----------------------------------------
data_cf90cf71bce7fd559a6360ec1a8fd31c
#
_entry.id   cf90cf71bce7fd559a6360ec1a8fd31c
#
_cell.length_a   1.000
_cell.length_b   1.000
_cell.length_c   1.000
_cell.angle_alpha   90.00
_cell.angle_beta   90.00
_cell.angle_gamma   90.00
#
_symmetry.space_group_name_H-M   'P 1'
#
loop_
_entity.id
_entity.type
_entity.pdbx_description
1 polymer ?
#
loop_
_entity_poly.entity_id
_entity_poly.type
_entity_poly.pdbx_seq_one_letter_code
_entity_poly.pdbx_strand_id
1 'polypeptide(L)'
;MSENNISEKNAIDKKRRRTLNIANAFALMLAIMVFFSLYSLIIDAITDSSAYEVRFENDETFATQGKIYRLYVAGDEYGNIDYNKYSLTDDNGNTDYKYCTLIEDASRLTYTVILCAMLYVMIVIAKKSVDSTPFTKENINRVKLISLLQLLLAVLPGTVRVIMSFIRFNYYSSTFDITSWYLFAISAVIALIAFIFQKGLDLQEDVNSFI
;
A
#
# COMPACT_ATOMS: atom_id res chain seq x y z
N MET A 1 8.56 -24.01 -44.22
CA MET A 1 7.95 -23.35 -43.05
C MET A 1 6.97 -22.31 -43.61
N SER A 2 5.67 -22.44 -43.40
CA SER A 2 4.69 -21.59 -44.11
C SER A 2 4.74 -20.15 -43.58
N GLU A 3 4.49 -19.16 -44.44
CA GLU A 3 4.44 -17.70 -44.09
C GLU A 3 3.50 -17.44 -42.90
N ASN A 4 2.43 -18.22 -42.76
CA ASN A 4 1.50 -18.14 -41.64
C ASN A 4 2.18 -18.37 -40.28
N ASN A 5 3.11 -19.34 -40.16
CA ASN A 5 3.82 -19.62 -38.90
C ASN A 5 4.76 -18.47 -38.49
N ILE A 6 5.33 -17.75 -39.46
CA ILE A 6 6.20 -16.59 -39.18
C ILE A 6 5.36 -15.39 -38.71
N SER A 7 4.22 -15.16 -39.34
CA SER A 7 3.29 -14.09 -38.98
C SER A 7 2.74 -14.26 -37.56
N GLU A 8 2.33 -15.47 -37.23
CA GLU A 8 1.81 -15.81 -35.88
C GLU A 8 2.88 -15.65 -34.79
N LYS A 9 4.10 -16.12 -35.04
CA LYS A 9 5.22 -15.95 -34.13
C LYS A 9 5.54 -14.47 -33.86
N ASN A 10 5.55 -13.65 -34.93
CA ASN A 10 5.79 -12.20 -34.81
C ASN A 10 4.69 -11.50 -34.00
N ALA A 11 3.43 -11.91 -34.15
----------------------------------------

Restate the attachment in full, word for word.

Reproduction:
data_cf90cf71bce7fd559a6360ec1a8fd31c
#
_entry.id   cf90cf71bce7fd559a6360ec1a8fd31c
#
_cell.length_a   1.000
_cell.length_b   1.000
_cell.length_c   1.000
_cell.angle_alpha   90.00
_cell.angle_beta   90.00
_cell.angle_gamma   90.00
#
_symmetry.space_group_name_H-M   'P 1'
#
loop_
_entity.id
_entity.type
_entity.pdbx_description
1 polymer ?
#
loop_
_entity_poly.entity_id
_entity_poly.type
_entity_poly.pdbx_seq_one_letter_code
_entity_poly.pdbx_strand_id
1 'polypeptide(L)'
;MSENNISEKNAIDKKRRRTLNIANAFALMLAIMVFFSLYSLIIDAITDSSAYEVRFENDETFATQGKIYRLYVAGDEYGNIDYNKYSLTDDNGNTDYKYCTLIEDASRLTYTVILCAMLYVMIVIAKKSVDSTPFTKENINRVKLISLLQLLLAVLPGTVRVIMSFIRFNYYSSTFDITSWYLFAISAVIALIAFIFQKGLDLQEDVNSFI
;
A
#
# COMPACT_ATOMS: atom_id res chain seq x y z
N MET A 1 8.56 -24.01 -44.22
CA MET A 1 7.95 -23.35 -43.05
C MET A 1 6.97 -22.31 -43.61
N SER A 2 5.67 -22.44 -43.40
CA SER A 2 4.69 -21.59 -44.11
C SER A 2 4.74 -20.15 -43.58
N GLU A 3 4.49 -19.16 -44.44
CA GLU A 3 4.44 -17.70 -44.09
C GLU A 3 3.50 -17.44 -42.90
N ASN A 4 2.43 -18.22 -42.76
CA ASN A 4 1.50 -18.14 -41.64
C ASN A 4 2.18 -18.37 -40.28
N ASN A 5 3.11 -19.34 -40.16
CA ASN A 5 3.82 -19.62 -38.90
C ASN A 5 4.76 -18.47 -38.49
N ILE A 6 5.33 -17.75 -39.46
CA ILE A 6 6.20 -16.59 -39.18
C ILE A 6 5.36 -15.39 -38.71
N SER A 7 4.22 -15.16 -39.34
CA SER A 7 3.29 -14.09 -38.98
C SER A 7 2.74 -14.26 -37.56
N GLU A 8 2.33 -15.47 -37.23
CA GLU A 8 1.81 -15.81 -35.88
C GLU A 8 2.88 -15.65 -34.79
N LYS A 9 4.10 -16.12 -35.04
CA LYS A 9 5.22 -15.95 -34.13
C LYS A 9 5.54 -14.47 -33.86
N ASN A 10 5.55 -13.65 -34.93
CA ASN A 10 5.79 -12.20 -34.81
C ASN A 10 4.69 -11.50 -34.00
N ALA A 11 3.43 -11.91 -34.15